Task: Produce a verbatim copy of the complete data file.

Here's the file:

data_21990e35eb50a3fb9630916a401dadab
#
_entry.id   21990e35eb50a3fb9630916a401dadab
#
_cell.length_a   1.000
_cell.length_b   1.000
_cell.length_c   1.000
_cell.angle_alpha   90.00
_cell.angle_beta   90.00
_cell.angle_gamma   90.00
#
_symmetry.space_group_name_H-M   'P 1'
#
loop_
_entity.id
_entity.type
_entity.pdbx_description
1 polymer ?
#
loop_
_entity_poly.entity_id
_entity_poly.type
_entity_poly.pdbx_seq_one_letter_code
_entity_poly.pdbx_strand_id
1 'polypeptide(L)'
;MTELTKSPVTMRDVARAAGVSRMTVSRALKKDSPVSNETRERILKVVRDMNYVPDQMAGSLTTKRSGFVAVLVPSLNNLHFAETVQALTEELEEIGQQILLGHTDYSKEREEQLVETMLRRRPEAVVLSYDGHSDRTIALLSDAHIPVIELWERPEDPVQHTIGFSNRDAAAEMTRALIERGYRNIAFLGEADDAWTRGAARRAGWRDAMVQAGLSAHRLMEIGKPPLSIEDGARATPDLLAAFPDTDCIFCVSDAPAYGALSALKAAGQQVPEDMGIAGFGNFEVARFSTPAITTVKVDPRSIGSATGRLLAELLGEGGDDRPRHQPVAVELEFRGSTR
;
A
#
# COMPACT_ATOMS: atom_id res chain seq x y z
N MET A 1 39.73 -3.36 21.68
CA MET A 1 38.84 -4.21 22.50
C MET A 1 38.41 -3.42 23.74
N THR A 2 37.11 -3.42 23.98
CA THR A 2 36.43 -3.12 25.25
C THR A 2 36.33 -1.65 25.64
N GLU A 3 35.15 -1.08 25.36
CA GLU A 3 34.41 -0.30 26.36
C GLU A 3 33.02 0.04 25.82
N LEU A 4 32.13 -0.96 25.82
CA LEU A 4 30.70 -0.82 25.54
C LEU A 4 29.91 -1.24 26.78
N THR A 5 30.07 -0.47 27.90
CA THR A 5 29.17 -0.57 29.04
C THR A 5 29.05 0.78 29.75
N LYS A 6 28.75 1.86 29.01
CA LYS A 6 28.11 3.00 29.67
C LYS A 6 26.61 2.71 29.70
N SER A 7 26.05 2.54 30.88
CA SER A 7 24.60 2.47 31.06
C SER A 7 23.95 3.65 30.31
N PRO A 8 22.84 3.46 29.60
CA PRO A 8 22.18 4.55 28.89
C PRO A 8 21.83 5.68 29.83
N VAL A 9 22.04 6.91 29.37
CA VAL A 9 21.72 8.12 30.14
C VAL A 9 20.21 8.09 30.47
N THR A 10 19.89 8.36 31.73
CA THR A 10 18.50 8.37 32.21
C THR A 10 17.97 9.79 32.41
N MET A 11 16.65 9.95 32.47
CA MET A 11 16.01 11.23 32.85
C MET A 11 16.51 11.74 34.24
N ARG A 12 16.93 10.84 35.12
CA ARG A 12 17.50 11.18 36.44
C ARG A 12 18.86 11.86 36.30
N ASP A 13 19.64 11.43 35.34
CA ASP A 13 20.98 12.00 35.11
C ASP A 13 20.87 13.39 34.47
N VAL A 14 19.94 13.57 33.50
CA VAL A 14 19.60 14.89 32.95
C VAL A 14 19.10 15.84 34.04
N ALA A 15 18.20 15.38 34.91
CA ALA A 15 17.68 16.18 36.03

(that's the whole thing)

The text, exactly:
data_21990e35eb50a3fb9630916a401dadab
#
_entry.id   21990e35eb50a3fb9630916a401dadab
#
_cell.length_a   1.000
_cell.length_b   1.000
_cell.length_c   1.000
_cell.angle_alpha   90.00
_cell.angle_beta   90.00
_cell.angle_gamma   90.00
#
_symmetry.space_group_name_H-M   'P 1'
#
loop_
_entity.id
_entity.type
_entity.pdbx_description
1 polymer ?
#
loop_
_entity_poly.entity_id
_entity_poly.type
_entity_poly.pdbx_seq_one_letter_code
_entity_poly.pdbx_strand_id
1 'polypeptide(L)'
;MTELTKSPVTMRDVARAAGVSRMTVSRALKKDSPVSNETRERILKVVRDMNYVPDQMAGSLTTKRSGFVAVLVPSLNNLHFAETVQALTEELEEIGQQILLGHTDYSKEREEQLVETMLRRRPEAVVLSYDGHSDRTIALLSDAHIPVIELWERPEDPVQHTIGFSNRDAAAEMTRALIERGYRNIAFLGEADDAWTRGAARRAGWRDAMVQAGLSAHRLMEIGKPPLSIEDGARATPDLLAAFPDTDCIFCVSDAPAYGALSALKAAGQQVPEDMGIAGFGNFEVARFSTPAITTVKVDPRSIGSATGRLLAELLGEGGDDRPRHQPVAVELEFRGSTR
;
A
#
# COMPACT_ATOMS: atom_id res chain seq x y z
N MET A 1 39.73 -3.36 21.68
CA MET A 1 38.84 -4.21 22.50
C MET A 1 38.41 -3.42 23.74
N THR A 2 37.11 -3.42 23.98
CA THR A 2 36.43 -3.12 25.25
C THR A 2 36.33 -1.65 25.64
N GLU A 3 35.15 -1.08 25.36
CA GLU A 3 34.41 -0.30 26.36
C GLU A 3 33.02 0.04 25.82
N LEU A 4 32.13 -0.96 25.82
CA LEU A 4 30.70 -0.82 25.54
C LEU A 4 29.91 -1.24 26.78
N THR A 5 30.07 -0.47 27.90
CA THR A 5 29.17 -0.57 29.04
C THR A 5 29.05 0.78 29.75
N LYS A 6 28.75 1.86 29.01
CA LYS A 6 28.11 3.00 29.67
C LYS A 6 26.61 2.71 29.70
N SER A 7 26.05 2.54 30.88
CA SER A 7 24.60 2.47 31.06
C SER A 7 23.95 3.65 30.31
N PRO A 8 22.84 3.46 29.60
CA PRO A 8 22.18 4.55 28.89
C PRO A 8 21.83 5.68 29.83
N VAL A 9 22.04 6.91 29.37
CA VAL A 9 21.72 8.12 30.14
C VAL A 9 20.21 8.09 30.47
N THR A 10 19.89 8.36 31.73
CA THR A 10 18.50 8.37 32.21
C THR A 10 17.97 9.79 32.41
N MET A 11 16.65 9.95 32.47
CA MET A 11 16.01 11.23 32.85
C MET A 11 16.51 11.74 34.24
N ARG A 12 16.93 10.84 35.12
CA ARG A 12 17.50 11.18 36.44
C ARG A 12 18.86 11.86 36.30
N ASP A 13 19.64 11.43 35.34
CA ASP A 13 20.98 12.00 35.11
C ASP A 13 20.87 13.39 34.47
N VAL A 14 19.94 13.57 33.50
CA VAL A 14 19.60 14.89 32.95
C VAL A 14 19.10 15.84 34.04
N ALA A 15 18.20 15.38 34.91
CA ALA A 15 17.68 16.18 36.03